Cadabra
a field theory motivated approach to computer algebra

Applying operations until convergence

It often happens that you want to perform a series of operations on an expression, until the expression no longer changes. If it is just a single operation, you can use the repeat=True parameter to the algorithm. Let us have a look at a simple example:
ex:=Q Q Q Q Q Q; substitute(ex, $Q->A+B, A->3, B->5$);
\(\displaystyle{}Q Q Q Q Q Q\)
\(\displaystyle{}\left(A% +B\right) \left(A% +B\right) \left(A% +B\right) \left(A% +B\right) \left(A% +B\right) \left(A% +B\right)\)
Here the A->3 and B->5 bits of the substitution rule did not get applied because substitute only ran once. By adding the repeat=True flag you get the expected result:
ex:=Q Q Q Q Q Q; substitute(ex, $Q->A+B, A->3, B->5$, repeat=True);
\(\displaystyle{}Q Q Q Q Q Q\)
\(\displaystyle{}262144\)
However, this only works if you have a single algorithm to work with. If you want to apply a series of algorithms, you need to use the Cadabra specific converge construction (which is an extension of Python). It works very similar to a while loop, and will run until the indicated expression no longer changes. Here is an example:
ex:=Q Q Q Q Q Q; converge(ex): substitute(_, $Q->A+B, A B->3$, repeat=True); distribute(_);
\(\displaystyle{}Q Q Q Q Q Q\)
\(\displaystyle{}\left(A% +B\right) \left(A% +B\right) \left(A% +B\right) \left(A% +B\right) \left(A% +B\right) \left(A% +B\right)\)
\(\displaystyle{}A A A A A A% +A A A A A B% +A A A A B A% +A A A A B B% +A A A B A A% +A A A B A B% +A A A B B A% +A A A B B B% +A A B A A A% +A A B A A B% +A A B A B A% +A A B A B B% +A A B B A A% +A A B B A B% +A A B B B A% +A A B B B B% +A B A A A A% +A B A A A B% +A B A A B A% +A B A A B B% +A B A B A A% +A B A B A B% +A B A B B A% +A B A B B B% +A B B A A A% +A B B A A B% +A B B A B A% +A B B A B B% +A B B B A A% +A B B B A B% +A B B B B A% +A B B B B B% +B A A A A A% +B A A A A B% +B A A A B A% +B A A A B B% +B A A B A A% +B A A B A B% +B A A B B A% +B A A B B B% +B A B A A A% +B A B A A B% +B A B A B A% +B A B A B B% +B A B B A A% +B A B B A B% +B A B B B A% +B A B B B B% +B B A A A A% +B B A A A B% +B B A A B A% +B B A A B B% +B B A B A A% +B B A B A B% +B B A B B A% +B B A B B B% +B B B A A A% +B B B A A B% +B B B A B A% +B B B A B B% +B B B B A A% +B B B B A B% +B B B B B A% +B B B B B B\)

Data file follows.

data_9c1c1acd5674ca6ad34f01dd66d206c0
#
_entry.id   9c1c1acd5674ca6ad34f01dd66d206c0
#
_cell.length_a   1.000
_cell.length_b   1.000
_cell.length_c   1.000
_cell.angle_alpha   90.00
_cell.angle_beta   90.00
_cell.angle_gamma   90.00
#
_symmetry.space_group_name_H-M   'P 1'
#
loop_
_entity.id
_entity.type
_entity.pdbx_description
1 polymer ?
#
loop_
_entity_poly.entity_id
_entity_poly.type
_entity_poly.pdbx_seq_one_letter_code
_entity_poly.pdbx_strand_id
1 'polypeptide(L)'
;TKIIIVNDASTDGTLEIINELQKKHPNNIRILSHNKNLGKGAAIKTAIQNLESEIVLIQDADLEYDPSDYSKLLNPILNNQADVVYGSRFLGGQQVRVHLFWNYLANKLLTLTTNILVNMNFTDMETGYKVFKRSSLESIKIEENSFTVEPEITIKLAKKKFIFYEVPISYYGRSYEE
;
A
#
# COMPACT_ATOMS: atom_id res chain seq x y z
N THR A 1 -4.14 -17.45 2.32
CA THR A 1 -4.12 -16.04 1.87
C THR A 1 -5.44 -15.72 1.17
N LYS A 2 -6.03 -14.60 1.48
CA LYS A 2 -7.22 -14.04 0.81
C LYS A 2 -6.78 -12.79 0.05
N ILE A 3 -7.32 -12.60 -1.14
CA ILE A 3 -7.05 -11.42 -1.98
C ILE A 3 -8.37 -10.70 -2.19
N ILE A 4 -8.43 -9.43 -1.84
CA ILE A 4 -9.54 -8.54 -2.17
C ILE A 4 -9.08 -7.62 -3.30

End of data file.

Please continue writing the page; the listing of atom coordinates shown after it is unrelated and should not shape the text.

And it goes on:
\(\displaystyle{}A A A A A A% +18A A A A% +135A A% +540% +135B B% +18B B B B% +B B B B B B\)
\(\displaystyle{}A A A A A A% +18A A A A% +135A A% +540% +135B B% +18B B B B% +B B B B B B\)
\(\displaystyle{}A A A A A A% +18A A A A% +135A A% +540% +135B B% +18B B B B% +B B B B B B\)
\(\displaystyle{}A A A A A A% +18A A A A% +135A A% +540% +135B B% +18B B B B% +B B B B B B\)
We have added semicolons to every line in order to show precisely what happens: in the first iteration, the substitution expands $Q$ to $A+B$. This gives an expression in which there are no $AB$ factors yet. Those arise only once the distribute algorithm is called. At the second iteration, the substitution algorithm then replaces the $AB$ product with $3$. Normally one would suppress the printing and only print at the end, as in:
ex:=Q Q Q Q Q Q; converge(ex): substitute(_, $Q->A+B, A B->3$, repeat=True) distribute(_) ;
\(\displaystyle{}Q Q Q Q Q Q\)
\(\displaystyle{}A A A A A A% +18A A A A% +135A A% +540% +135B B% +18B B B B% +B B B B B B\)
Note the semi-colon ; at the very end of the converge block, which triggers printing of the final result.
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